This symposium brings together artists and academics, agricultural practitioners and community organizers, to learn from one another’s ideas and practices. A private portion of the symposium will allow participants to convene in a smaller group to discuss plans for the exhibition and associated programming with the goal of ensuring the project is shaped by input from people representing a range of community organizations as well as artists, curators, and researchers.
The South Side Community Art Center, located in the dynamic Bronzeville neighborhood, is one of the oldest African American art centers in the U.S. With the disenfranchising system of segregation leaving them few places to exhibit their artwork in Chicago or the country in the 1930s, a group of Black artists-including founder of the DuSable Museum of African American History Margaret Burroughs, Archibald Motley, Eldzier Cortor, Charles White, Bernard Goss, Joseph Kersey, and William Carter- organized fundraising efforts to open an art center. The center opened in 1940 with support from the Works Progress Administration’s Federal Art Project and it is the only WPA institution still operating in its original location. Since first opening over 80 years ago the South Side Community Art Center has hosted numerous free art classes for both adults and children, community gatherings, exhibitions, social events, and cultural celebrations. Over its long and rich history, and with a collection of more than 400 artworks alongside historical materials, the center has developed into a hub of Black creativity and community-led determination in Chicago. A diversity of Black artists and cultural creators have called the center home or developed strong connections to it, including AfriCOBRA artist Barbara Jones-Hogu, singer Nat King Cole, novelist Richard Wright, and poet Gwendolyn Brooks. The Center’s mission is to conserve, preserve, and promote the legacy and future of African American art and artists while educating the community on the value of art and culture.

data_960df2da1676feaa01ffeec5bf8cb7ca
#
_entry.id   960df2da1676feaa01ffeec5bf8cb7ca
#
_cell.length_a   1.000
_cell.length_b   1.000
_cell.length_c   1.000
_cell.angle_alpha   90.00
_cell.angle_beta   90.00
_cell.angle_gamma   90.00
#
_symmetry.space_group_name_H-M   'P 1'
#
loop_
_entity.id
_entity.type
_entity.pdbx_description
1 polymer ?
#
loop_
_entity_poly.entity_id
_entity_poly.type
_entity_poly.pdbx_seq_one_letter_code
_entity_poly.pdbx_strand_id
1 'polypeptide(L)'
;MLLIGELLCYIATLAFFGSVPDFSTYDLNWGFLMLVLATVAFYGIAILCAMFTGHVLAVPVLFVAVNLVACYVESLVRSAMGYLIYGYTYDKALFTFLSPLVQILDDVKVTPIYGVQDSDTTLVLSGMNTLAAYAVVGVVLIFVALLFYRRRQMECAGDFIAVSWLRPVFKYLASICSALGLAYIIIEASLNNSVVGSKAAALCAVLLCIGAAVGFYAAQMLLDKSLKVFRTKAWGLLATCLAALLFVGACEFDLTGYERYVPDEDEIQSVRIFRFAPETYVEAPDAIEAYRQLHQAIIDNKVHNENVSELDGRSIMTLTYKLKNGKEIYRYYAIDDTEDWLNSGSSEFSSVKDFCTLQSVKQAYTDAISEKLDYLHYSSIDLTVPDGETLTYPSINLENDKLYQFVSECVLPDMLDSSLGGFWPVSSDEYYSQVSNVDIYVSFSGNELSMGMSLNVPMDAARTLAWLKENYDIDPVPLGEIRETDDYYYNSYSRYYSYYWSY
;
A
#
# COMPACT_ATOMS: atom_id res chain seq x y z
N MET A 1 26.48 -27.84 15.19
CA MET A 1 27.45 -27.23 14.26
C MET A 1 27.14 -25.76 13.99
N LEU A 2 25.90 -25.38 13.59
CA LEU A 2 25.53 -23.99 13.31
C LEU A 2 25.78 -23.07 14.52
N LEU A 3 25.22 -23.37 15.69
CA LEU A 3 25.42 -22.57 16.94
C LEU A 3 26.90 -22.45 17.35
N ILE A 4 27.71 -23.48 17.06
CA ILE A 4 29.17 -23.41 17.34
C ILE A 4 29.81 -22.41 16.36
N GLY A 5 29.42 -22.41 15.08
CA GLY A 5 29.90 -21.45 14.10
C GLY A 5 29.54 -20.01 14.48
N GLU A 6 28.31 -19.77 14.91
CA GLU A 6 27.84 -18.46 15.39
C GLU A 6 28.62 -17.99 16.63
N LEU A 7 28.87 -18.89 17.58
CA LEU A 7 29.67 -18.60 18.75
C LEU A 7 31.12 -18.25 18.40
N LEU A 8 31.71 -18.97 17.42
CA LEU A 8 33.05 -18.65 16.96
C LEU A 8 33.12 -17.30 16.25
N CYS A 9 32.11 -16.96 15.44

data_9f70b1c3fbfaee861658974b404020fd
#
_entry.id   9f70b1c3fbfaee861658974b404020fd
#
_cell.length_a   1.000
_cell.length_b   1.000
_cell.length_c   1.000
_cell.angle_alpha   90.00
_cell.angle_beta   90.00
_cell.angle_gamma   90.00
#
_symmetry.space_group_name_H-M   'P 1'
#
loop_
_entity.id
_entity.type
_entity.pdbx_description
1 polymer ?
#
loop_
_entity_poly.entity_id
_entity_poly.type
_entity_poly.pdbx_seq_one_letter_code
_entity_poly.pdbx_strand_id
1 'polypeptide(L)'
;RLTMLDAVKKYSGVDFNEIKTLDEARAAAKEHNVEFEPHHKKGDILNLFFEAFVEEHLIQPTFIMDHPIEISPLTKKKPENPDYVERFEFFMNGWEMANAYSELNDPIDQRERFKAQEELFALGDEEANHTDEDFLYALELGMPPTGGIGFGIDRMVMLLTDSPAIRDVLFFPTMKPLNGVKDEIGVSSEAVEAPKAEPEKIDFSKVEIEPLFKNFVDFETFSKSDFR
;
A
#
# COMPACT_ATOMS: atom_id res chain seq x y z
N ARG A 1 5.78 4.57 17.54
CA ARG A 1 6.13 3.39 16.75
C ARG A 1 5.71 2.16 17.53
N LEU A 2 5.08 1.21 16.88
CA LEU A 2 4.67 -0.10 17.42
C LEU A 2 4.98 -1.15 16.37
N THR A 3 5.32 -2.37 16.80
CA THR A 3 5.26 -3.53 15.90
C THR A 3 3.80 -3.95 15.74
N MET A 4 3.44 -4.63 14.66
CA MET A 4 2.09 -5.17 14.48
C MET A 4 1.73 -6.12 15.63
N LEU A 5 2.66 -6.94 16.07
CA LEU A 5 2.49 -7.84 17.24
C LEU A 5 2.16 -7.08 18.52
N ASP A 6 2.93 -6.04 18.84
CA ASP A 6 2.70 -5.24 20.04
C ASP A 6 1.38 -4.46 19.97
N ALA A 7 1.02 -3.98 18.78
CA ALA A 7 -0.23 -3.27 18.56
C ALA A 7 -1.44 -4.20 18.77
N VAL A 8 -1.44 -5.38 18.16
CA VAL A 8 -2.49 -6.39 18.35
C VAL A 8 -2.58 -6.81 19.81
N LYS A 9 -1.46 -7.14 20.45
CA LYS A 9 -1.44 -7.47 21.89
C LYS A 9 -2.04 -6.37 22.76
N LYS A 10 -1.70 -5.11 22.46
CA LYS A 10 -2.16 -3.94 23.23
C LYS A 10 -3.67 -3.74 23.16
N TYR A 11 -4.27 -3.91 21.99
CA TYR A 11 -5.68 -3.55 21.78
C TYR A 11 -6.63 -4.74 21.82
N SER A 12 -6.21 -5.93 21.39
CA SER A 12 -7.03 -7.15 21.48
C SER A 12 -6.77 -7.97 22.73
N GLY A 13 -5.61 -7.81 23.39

Welcome and opening remarks
10:30-12:00 | Panel One
Transformative Practice: Creativity In Black and Indigenous Relationships to the Earth
Dr. Chelsea Frazier, Black feminist ecocritic and Assistant Professor of African American Literature and Culture at Cornell University
Mekazin Alexander, founder of Earl’s Garden Mae’s Kitchen in Englewood
Fawn Pochel, co-founder of the First Nations Garden in Albany Park